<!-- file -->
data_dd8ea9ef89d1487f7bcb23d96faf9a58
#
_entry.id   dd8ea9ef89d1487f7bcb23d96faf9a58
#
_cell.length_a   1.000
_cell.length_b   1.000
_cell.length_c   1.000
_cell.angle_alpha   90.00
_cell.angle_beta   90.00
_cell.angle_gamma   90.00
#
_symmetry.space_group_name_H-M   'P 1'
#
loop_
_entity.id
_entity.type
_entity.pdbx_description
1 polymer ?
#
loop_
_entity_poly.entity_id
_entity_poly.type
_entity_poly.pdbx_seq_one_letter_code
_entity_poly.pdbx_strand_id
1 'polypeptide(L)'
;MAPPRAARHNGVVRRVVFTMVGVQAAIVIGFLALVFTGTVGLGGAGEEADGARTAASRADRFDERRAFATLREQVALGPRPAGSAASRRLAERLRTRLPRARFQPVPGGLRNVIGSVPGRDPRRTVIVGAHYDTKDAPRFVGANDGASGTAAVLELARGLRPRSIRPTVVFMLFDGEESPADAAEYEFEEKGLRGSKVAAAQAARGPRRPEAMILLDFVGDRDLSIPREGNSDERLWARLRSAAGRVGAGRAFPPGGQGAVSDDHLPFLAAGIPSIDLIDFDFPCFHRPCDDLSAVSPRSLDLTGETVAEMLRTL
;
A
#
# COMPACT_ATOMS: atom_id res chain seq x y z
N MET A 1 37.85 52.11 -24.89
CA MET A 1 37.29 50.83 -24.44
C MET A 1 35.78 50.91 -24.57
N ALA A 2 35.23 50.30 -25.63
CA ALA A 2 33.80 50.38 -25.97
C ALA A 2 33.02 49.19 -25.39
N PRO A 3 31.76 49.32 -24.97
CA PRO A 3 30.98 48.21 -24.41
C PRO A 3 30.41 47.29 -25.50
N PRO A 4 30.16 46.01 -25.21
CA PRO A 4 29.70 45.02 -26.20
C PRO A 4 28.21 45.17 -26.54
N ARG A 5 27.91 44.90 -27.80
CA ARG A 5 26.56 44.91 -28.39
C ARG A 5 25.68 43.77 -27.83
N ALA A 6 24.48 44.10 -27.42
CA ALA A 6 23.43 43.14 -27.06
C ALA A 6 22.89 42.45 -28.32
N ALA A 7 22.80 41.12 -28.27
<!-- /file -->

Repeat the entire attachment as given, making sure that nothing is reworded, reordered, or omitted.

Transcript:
data_dd8ea9ef89d1487f7bcb23d96faf9a58
#
_entry.id   dd8ea9ef89d1487f7bcb23d96faf9a58
#
_cell.length_a   1.000
_cell.length_b   1.000
_cell.length_c   1.000
_cell.angle_alpha   90.00
_cell.angle_beta   90.00
_cell.angle_gamma   90.00
#
_symmetry.space_group_name_H-M   'P 1'
#
loop_
_entity.id
_entity.type
_entity.pdbx_description
1 polymer ?
#
loop_
_entity_poly.entity_id
_entity_poly.type
_entity_poly.pdbx_seq_one_letter_code
_entity_poly.pdbx_strand_id
1 'polypeptide(L)'
;MAPPRAARHNGVVRRVVFTMVGVQAAIVIGFLALVFTGTVGLGGAGEEADGARTAASRADRFDERRAFATLREQVALGPRPAGSAASRRLAERLRTRLPRARFQPVPGGLRNVIGSVPGRDPRRTVIVGAHYDTKDAPRFVGANDGASGTAAVLELARGLRPRSIRPTVVFMLFDGEESPADAAEYEFEEKGLRGSKVAAAQAARGPRRPEAMILLDFVGDRDLSIPREGNSDERLWARLRSAAGRVGAGRAFPPGGQGAVSDDHLPFLAAGIPSIDLIDFDFPCFHRPCDDLSAVSPRSLDLTGETVAEMLRTL
;
A
#
# COMPACT_ATOMS: atom_id res chain seq x y z
N MET A 1 37.85 52.11 -24.89
CA MET A 1 37.29 50.83 -24.44
C MET A 1 35.78 50.91 -24.57
N ALA A 2 35.23 50.30 -25.63
CA ALA A 2 33.80 50.38 -25.97
C ALA A 2 33.02 49.19 -25.39
N PRO A 3 31.76 49.32 -24.97
CA PRO A 3 30.98 48.21 -24.41
C PRO A 3 30.41 47.29 -25.50
N PRO A 4 30.16 46.01 -25.21
CA PRO A 4 29.70 45.02 -26.20
C PRO A 4 28.21 45.17 -26.54
N ARG A 5 27.91 44.90 -27.80
CA ARG A 5 26.56 44.91 -28.39
C ARG A 5 25.68 43.77 -27.83
N ALA A 6 24.48 44.10 -27.42
CA ALA A 6 23.43 43.14 -27.06
C ALA A 6 22.89 42.45 -28.32
N ALA A 7 22.80 41.12 -28.27